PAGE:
Scores of survivors of the Bataclan hall assault – the worst in the gun and suicide attacks across the city that night which left 130 dead – will attend the concert, the dominant event in a weekend of otherwise low-key commemorations.
On Friday, November 13, 2015, a night of horror began with three suicide bombers who blew themselves up outside the Stade de France.
Other Islamic State armed group gangs opened fire on defenceless people on cafe terraces, but the worst nightmare was in the Bataclan, where cowering or wounded concert goers were coldly shot dead one by one.
On Sunday, President Francois Hollande and Paris Mayor Anne Hidalgo will unveil plaques to the victims outside the stadium, the Bataclan and bars and restaurants targeted that night.
A year later, nine people out of the around 400 injured in the rampage are still in hospital.
Reflecting the desire by music lovers to revive the scarred Bataclan, Sting's hour-long concert sold out within minutes of going on sale Tuesday.
“The whole world is going to see the Bataclan live again,” said Jerome Langlet, of the venue's owners Lagardere Live Entertainment.
Hundreds of places have been kept for those who survived the attack, which unfolded during a concert by the US group Eagles of Death Metal. Families, psychologists and counsellors will be on hand to support them.
While reopening the doors will mean reliving painful memories for many, Jules Frutos, who has co-run the venue for the last 12 years, told AFP, “We had to go on after such horror and not leave a mausoleum, a tomb.”
Frutos said he was determined to put on a fully-fledged concert before the November 13 anniversary – an event high in emotion and music, worthy of the rock fans who died.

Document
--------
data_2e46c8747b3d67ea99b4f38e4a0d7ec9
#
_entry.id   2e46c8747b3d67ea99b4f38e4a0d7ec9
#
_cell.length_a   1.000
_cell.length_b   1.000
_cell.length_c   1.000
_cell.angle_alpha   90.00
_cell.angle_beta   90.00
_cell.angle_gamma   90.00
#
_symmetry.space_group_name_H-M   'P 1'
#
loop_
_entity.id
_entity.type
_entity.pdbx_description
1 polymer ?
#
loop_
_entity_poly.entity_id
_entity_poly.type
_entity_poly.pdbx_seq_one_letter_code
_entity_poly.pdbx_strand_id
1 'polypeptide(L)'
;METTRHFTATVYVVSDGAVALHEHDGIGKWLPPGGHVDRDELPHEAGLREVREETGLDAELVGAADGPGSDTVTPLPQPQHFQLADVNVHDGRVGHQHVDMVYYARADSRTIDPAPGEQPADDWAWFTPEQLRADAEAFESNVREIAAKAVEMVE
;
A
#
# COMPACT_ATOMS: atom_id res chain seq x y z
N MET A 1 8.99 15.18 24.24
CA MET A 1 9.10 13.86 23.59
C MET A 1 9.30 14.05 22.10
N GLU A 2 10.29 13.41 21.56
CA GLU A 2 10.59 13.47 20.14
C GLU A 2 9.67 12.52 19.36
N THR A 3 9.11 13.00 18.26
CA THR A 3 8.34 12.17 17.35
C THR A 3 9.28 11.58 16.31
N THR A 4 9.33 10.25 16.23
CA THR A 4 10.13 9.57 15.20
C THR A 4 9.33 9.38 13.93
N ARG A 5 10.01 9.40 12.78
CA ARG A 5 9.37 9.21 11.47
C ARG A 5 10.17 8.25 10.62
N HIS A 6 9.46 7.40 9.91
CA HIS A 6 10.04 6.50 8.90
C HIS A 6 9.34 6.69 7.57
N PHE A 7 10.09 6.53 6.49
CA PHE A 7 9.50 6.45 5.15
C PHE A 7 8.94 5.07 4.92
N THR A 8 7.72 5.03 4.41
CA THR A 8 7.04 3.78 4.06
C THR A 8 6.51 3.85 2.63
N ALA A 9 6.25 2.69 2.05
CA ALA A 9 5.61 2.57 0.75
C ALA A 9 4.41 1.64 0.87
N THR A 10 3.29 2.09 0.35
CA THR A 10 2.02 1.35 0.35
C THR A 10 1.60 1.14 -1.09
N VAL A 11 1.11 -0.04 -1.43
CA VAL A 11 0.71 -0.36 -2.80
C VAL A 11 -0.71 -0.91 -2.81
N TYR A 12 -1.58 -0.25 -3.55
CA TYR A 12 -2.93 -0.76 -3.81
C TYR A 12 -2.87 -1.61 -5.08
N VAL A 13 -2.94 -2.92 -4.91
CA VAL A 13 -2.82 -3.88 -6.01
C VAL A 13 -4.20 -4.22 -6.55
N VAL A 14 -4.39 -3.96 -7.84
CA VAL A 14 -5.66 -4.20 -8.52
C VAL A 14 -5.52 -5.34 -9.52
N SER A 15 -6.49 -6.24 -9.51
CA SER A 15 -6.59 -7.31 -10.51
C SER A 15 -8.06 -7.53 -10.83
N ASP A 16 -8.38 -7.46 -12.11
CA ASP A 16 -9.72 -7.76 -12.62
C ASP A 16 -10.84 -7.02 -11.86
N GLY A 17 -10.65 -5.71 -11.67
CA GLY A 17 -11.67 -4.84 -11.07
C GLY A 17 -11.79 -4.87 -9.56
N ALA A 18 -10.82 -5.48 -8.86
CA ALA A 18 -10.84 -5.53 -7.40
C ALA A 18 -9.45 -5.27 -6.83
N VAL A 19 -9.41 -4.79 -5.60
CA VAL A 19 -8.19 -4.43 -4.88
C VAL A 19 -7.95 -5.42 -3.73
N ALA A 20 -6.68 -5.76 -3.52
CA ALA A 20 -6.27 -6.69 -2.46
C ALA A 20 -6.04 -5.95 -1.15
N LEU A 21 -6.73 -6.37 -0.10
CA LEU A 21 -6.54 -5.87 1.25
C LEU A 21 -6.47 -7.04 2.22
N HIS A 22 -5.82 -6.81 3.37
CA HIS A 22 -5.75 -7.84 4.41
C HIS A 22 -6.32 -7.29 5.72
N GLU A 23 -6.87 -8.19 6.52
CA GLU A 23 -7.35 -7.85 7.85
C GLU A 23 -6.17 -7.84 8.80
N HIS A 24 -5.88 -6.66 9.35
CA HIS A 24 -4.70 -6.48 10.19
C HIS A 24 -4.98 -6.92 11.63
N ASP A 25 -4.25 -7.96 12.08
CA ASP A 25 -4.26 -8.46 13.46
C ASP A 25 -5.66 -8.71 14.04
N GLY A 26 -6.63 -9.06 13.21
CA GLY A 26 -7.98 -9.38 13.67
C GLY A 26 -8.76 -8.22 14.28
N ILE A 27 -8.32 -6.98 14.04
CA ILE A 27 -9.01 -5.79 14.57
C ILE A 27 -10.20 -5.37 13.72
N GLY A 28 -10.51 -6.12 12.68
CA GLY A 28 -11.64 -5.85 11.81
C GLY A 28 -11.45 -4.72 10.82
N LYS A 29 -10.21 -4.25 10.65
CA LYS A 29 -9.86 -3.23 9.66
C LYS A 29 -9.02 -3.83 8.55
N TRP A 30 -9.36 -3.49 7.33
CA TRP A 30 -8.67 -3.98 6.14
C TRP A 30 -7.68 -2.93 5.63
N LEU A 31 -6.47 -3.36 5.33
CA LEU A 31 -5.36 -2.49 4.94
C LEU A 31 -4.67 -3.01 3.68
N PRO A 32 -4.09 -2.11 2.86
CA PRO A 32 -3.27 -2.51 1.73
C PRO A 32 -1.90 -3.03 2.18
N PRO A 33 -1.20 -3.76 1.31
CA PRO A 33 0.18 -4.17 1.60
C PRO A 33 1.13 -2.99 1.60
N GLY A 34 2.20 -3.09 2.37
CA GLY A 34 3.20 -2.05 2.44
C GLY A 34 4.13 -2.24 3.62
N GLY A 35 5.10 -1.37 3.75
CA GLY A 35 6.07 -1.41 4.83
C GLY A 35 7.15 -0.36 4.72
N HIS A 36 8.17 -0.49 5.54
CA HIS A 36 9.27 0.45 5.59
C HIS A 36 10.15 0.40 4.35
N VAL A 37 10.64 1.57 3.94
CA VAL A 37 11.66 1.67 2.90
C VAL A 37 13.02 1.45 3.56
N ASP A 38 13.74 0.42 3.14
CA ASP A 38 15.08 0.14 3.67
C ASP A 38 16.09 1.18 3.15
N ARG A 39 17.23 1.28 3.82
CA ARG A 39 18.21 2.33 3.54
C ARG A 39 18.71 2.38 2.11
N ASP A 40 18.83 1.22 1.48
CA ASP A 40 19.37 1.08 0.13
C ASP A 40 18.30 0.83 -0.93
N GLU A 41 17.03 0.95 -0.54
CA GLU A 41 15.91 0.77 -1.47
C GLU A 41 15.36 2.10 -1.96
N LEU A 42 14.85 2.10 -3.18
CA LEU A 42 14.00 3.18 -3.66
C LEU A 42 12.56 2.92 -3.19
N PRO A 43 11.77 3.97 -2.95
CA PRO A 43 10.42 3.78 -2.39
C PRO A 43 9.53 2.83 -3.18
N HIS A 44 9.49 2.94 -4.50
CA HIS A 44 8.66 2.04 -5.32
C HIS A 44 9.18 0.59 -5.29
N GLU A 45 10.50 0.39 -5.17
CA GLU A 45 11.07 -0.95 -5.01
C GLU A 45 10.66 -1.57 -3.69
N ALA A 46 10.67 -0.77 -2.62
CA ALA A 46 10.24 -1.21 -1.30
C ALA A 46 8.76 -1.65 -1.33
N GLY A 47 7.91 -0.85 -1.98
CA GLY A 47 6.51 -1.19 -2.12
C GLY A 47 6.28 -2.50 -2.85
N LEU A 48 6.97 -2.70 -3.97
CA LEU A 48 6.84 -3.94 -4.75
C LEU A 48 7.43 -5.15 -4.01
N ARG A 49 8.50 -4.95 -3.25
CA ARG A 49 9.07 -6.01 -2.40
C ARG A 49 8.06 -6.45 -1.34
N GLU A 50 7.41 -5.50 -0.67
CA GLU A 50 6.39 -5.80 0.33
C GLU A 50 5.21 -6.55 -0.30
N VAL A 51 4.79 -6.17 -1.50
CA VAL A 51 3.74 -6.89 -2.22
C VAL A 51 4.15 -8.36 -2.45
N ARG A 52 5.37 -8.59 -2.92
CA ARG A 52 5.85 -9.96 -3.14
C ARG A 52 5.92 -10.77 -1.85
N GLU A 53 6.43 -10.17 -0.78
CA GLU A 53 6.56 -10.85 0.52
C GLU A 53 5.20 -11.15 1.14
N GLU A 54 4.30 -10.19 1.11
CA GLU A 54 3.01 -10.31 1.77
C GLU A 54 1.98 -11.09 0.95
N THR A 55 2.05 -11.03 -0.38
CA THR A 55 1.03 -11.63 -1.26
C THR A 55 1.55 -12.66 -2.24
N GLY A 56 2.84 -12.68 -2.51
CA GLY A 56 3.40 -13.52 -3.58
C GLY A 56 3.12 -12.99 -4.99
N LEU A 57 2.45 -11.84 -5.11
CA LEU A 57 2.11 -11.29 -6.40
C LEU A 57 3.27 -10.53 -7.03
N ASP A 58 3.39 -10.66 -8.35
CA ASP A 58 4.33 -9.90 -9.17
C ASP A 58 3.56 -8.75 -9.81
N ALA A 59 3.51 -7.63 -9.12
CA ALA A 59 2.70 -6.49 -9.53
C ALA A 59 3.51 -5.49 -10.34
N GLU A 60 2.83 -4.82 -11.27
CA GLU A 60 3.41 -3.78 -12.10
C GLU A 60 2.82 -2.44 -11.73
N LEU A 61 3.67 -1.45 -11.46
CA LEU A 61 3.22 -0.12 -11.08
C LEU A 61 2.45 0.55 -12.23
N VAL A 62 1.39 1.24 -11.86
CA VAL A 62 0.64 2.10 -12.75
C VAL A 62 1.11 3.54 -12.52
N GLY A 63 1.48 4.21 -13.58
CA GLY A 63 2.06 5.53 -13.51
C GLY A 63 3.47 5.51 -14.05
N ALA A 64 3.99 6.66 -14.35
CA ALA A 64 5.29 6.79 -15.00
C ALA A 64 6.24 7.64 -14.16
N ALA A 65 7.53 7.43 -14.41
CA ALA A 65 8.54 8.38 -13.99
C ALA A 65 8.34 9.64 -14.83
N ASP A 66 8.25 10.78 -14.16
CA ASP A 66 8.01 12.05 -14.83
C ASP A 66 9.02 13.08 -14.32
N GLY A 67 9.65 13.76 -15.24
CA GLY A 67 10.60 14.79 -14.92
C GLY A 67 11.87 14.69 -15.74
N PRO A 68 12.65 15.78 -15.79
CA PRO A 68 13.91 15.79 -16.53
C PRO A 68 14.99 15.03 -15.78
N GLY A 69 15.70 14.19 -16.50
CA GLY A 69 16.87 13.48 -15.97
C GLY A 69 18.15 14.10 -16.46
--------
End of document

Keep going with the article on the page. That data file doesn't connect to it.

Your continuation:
“Reopening the Bataclan with a ceremony and then a bit of music didn't cut the mustard for me at all,” he said.
Frutos said he rang Sting himself to ask him to play after the British singer told a journalist he was keen to help, having last appeared at the Bataclan with The Police in 1979.
“His coming here is what we needed,” said Frutos, admitting the weight of the occasion had been too much for many top French acts.
Sting, 65, said he wanted to “celebrate the life and the music that this historic theatre represents” and promised to donate proceeds to two charities set up to help survivors.
Since the attacks, the hall's devastated and blood-stained interior has been completely replaced, from the seats to the floorboards, with identical fittings.
“We wanted to change everything so nothing would remain of that terrible night,” said Langlet, who told reporters "several million euros" has been spent on refurbishing the building in identical style without losing the venue's intimate atmosphere.
“We decide to change everything so nothing would change," he added.
Survivors, including members of Eagles of Death Metal, will gather outside the venue again on Sunday morning when Hollande and Paris Mayor Hidalgo unveil a plaque inscribed with the names of the victims. No speeches are expected.
The Bataclan will remain dark on the anniversary itself, before opening again on Wednesday for a series of concerts by British singer Pete Doherty, Senegalese star Youssou N'Dour and British Sixties legend Marianne Faithfull.
- with AFP